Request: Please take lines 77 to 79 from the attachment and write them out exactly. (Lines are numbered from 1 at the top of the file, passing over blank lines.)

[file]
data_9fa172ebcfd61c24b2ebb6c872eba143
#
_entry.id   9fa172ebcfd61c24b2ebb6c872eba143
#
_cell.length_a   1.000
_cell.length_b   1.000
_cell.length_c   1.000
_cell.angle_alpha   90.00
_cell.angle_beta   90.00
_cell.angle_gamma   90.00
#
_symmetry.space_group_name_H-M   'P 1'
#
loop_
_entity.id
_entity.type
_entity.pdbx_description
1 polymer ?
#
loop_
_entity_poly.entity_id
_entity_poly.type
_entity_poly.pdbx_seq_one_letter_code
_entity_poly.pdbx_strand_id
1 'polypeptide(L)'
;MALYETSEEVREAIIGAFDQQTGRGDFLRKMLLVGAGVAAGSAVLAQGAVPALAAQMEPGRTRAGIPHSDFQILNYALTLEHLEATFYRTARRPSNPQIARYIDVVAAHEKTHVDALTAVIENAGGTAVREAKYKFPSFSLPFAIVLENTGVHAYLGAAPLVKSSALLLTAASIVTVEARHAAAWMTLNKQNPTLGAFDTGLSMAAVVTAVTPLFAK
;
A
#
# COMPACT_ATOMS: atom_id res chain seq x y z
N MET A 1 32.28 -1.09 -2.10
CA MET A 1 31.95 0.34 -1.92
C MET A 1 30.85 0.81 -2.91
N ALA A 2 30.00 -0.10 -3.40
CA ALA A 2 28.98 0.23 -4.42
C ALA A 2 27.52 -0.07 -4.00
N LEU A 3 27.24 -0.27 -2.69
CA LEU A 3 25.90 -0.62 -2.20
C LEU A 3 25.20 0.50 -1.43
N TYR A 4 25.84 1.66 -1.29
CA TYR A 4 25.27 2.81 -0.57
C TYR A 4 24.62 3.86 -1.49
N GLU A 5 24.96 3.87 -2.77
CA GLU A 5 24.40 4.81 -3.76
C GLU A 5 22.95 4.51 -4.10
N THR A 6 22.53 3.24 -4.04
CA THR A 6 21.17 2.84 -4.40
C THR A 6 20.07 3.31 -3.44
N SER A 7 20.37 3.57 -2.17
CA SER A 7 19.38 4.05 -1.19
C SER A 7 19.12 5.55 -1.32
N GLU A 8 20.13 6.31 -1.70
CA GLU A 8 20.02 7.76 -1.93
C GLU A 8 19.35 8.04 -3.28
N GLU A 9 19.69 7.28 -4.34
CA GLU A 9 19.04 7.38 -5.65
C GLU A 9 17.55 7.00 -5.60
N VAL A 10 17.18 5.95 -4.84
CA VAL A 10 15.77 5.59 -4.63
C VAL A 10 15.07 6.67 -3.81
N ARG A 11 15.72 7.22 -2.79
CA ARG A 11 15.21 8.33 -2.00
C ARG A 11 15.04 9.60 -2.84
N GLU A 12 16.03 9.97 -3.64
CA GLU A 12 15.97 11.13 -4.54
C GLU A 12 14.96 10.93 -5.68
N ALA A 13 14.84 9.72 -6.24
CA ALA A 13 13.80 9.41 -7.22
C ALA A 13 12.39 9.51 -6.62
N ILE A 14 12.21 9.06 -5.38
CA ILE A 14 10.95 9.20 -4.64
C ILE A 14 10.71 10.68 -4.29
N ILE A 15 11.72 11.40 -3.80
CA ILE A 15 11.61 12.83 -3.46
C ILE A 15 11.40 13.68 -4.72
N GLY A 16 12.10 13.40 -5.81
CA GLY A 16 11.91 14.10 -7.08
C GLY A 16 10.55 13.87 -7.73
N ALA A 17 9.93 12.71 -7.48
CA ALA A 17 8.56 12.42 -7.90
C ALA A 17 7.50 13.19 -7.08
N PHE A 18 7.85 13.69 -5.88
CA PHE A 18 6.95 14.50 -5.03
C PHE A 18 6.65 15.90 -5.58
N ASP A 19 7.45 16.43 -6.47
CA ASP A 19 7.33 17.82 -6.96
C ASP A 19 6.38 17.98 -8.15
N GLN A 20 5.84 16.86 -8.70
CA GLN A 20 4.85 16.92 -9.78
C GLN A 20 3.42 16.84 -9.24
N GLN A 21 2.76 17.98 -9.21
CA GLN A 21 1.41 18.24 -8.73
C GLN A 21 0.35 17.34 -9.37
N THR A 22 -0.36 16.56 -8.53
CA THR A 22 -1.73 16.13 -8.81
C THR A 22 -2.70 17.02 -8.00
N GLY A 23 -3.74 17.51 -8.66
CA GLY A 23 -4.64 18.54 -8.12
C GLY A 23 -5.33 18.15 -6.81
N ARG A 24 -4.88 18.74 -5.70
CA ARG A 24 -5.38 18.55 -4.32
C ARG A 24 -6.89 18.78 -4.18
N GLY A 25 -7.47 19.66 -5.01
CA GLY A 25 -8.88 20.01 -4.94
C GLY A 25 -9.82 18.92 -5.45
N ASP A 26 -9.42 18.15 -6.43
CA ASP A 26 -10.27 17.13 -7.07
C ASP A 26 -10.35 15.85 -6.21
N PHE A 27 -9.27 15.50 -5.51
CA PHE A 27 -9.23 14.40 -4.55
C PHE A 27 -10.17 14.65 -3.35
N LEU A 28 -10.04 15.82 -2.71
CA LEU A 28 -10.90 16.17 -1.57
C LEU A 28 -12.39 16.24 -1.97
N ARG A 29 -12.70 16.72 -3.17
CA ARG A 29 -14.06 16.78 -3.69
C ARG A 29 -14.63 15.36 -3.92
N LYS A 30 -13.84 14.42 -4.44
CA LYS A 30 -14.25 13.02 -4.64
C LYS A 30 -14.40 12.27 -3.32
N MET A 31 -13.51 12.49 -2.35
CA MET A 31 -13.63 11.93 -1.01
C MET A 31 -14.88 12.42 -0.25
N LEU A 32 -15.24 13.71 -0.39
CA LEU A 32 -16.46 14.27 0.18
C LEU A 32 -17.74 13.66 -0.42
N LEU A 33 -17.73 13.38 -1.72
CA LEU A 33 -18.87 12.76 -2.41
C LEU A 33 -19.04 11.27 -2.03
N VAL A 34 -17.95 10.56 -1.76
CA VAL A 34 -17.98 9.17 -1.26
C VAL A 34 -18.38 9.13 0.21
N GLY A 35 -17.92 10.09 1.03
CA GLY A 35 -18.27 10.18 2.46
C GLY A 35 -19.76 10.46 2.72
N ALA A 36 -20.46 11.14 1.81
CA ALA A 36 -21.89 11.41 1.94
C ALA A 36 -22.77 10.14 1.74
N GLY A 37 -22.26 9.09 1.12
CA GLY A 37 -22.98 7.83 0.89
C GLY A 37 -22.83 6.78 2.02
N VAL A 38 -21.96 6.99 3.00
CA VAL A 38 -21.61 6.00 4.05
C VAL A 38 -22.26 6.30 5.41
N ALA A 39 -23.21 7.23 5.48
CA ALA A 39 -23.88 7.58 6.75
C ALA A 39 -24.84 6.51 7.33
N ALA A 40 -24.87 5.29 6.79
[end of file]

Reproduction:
CA GLY A 16 11.91 14.10 -7.08
C GLY A 16 10.55 13.87 -7.73
N ALA A 17 9.93 12.71 -7.48